Are you working with any third-party advertising providers like ad networks and real-time bidding platforms?

We built our own ad server internally when we built Spotify seven years ago. We have our own ad sales reps in our major markets and partner relationships in other markets. In terms of real-time bidding, not at the moment, no. Our philosophy is that we will deliver our products and grow our business first and then scale our ad products as well.

In time, if we think it’s appropriate to work with third parties to help us monetize our ad assets, then absolutely we’ll investigate that. At the moment we’re focusing on our premium offering and we do a lot more brand partnerships that are more integrated than just an ad buy where we may build some content and host live events. In terms of that real-time bidding stuff, we keep watch of all the areas that are dynamic and growing in the marketplace, but no plans currently.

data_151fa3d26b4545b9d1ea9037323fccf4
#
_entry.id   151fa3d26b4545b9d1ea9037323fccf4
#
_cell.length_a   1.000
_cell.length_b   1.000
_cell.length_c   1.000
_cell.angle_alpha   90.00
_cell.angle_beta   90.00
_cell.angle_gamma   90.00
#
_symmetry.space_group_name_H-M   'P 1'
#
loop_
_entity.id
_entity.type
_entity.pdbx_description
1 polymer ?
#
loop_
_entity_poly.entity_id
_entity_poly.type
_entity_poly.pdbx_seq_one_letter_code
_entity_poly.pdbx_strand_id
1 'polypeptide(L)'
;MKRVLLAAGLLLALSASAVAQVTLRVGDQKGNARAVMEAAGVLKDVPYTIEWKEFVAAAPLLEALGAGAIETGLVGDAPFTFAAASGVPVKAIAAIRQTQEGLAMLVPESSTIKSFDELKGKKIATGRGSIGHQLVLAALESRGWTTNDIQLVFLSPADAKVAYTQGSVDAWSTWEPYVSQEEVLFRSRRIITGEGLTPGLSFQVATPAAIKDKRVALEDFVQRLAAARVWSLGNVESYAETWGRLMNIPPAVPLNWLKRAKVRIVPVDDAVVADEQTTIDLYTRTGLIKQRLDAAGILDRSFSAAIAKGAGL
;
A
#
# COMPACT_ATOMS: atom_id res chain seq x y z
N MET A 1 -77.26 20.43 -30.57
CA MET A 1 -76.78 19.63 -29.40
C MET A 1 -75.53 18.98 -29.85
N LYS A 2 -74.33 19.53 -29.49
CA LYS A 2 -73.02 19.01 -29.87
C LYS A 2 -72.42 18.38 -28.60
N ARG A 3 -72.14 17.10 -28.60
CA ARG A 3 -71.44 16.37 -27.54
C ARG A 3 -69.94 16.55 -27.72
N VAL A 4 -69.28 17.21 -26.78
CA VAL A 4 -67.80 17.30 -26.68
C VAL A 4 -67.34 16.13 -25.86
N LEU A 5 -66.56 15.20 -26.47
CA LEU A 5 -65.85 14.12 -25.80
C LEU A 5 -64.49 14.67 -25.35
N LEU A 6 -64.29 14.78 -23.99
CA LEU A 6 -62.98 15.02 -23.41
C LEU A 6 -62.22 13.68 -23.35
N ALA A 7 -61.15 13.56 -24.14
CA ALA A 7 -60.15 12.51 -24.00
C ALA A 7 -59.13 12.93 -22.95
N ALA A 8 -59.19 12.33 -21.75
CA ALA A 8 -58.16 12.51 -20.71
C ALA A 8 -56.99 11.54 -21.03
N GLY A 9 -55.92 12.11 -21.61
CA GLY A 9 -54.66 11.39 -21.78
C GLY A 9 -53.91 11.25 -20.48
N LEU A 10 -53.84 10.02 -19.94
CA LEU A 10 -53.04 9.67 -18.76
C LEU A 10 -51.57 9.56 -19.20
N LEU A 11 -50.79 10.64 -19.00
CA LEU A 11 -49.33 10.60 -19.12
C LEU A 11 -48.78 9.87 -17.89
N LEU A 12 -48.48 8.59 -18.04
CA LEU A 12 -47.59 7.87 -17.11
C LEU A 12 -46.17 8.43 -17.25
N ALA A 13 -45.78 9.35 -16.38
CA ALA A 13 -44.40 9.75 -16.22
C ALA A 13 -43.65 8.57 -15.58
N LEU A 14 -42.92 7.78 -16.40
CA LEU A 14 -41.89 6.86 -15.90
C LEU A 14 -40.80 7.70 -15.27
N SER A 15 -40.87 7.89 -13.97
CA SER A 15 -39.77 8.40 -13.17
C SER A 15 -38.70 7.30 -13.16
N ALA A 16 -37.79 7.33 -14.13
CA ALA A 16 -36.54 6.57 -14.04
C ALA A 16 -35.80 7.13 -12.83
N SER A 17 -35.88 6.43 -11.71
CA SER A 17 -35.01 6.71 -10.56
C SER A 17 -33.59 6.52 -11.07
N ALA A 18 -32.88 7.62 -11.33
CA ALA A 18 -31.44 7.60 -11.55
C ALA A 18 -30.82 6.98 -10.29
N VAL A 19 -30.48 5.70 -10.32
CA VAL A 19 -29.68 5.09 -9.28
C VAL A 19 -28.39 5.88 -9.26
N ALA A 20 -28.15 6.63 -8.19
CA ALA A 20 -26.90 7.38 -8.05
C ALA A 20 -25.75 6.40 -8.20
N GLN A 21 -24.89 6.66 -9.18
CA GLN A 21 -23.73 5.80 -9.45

What would be a trigger for you to use an RTB platform?

We don’t have any specifics. The advertisers that spend on Spotify are really comfortable with it and they like the way the service is working. If we were to think about working with third parties, we would want yield management, to make sure the advertisements were the kind we wanted for our services.

Are you doing anything with video ads?

We have some video units. We have some banner-to-video capabilities in our ad page, so we can host video there. We don’t have a standalone video ad unit at the moment. As we continue to grow and iterate our ad units and our ad offerings, we will also investigate video further. First and foremost the thing we spend most of our time on is making sure the people who use our service can listen to the music they want and that their journey is enriched by ad formats and not distracted by it.

What industry shifts do you see happening that could offer more opportunities for Spotify?

The most important shift we’ve seen, and I think it’s more like an evolution, has been this idea of connected devices. When we launched back in 2007, we quickly realized we needed to be on mobile, and along came tablets, and then from there we recently launched into smart TVs with Samsung and LG and we’re also built into Volvo and Ford cars.